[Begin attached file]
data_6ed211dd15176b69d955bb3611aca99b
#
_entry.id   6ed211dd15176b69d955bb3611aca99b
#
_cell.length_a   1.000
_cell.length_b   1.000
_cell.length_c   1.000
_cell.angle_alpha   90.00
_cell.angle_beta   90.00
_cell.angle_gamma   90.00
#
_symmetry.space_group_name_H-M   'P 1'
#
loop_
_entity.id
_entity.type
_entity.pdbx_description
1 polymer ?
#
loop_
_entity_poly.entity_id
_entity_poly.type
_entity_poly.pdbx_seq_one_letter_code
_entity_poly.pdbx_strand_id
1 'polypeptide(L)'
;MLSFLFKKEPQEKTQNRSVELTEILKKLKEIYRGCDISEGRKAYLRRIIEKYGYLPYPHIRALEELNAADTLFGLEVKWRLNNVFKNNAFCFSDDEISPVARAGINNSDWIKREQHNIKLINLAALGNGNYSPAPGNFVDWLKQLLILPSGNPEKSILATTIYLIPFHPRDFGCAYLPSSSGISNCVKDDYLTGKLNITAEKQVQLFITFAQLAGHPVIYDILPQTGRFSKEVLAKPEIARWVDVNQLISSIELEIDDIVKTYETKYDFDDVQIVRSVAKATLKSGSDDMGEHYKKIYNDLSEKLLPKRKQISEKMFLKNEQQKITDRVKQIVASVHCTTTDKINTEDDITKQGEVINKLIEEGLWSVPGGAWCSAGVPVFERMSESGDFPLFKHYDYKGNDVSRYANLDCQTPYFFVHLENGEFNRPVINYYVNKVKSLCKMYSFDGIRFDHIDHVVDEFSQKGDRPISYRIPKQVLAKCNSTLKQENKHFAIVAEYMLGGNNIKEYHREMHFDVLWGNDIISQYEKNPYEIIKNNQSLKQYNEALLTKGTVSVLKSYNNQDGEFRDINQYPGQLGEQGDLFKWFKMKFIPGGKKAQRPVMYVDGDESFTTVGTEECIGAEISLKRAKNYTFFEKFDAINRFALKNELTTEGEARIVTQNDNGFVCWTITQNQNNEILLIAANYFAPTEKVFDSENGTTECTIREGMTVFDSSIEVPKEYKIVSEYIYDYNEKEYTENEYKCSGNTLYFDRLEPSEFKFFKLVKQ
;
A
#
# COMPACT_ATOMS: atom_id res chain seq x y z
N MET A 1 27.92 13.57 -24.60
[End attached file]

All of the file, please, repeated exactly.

data_6ed211dd15176b69d955bb3611aca99b
#
_entry.id   6ed211dd15176b69d955bb3611aca99b
#
_cell.length_a   1.000
_cell.length_b   1.000
_cell.length_c   1.000
_cell.angle_alpha   90.00
_cell.angle_beta   90.00
_cell.angle_gamma   90.00
#
_symmetry.space_group_name_H-M   'P 1'
#
loop_
_entity.id
_entity.type
_entity.pdbx_description
1 polymer ?
#
loop_
_entity_poly.entity_id
_entity_poly.type
_entity_poly.pdbx_seq_one_letter_code
_entity_poly.pdbx_strand_id
1 'polypeptide(L)'
;MLSFLFKKEPQEKTQNRSVELTEILKKLKEIYRGCDISEGRKAYLRRIIEKYGYLPYPHIRALEELNAADTLFGLEVKWRLNNVFKNNAFCFSDDEISPVARAGINNSDWIKREQHNIKLINLAALGNGNYSPAPGNFVDWLKQLLILPSGNPEKSILATTIYLIPFHPRDFGCAYLPSSSGISNCVKDDYLTGKLNITAEKQVQLFITFAQLAGHPVIYDILPQTGRFSKEVLAKPEIARWVDVNQLISSIELEIDDIVKTYETKYDFDDVQIVRSVAKATLKSGSDDMGEHYKKIYNDLSEKLLPKRKQISEKMFLKNEQQKITDRVKQIVASVHCTTTDKINTEDDITKQGEVINKLIEEGLWSVPGGAWCSAGVPVFERMSESGDFPLFKHYDYKGNDVSRYANLDCQTPYFFVHLENGEFNRPVINYYVNKVKSLCKMYSFDGIRFDHIDHVVDEFSQKGDRPISYRIPKQVLAKCNSTLKQENKHFAIVAEYMLGGNNIKEYHREMHFDVLWGNDIISQYEKNPYEIIKNNQSLKQYNEALLTKGTVSVLKSYNNQDGEFRDINQYPGQLGEQGDLFKWFKMKFIPGGKKAQRPVMYVDGDESFTTVGTEECIGAEISLKRAKNYTFFEKFDAINRFALKNELTTEGEARIVTQNDNGFVCWTITQNQNNEILLIAANYFAPTEKVFDSENGTTECTIREGMTVFDSSIEVPKEYKIVSEYIYDYNEKEYTENEYKCSGNTLYFDRLEPSEFKFFKLVKQ
;
A
#
# COMPACT_ATOMS: atom_id res chain seq x y z
N MET A 1 27.92 13.57 -24.60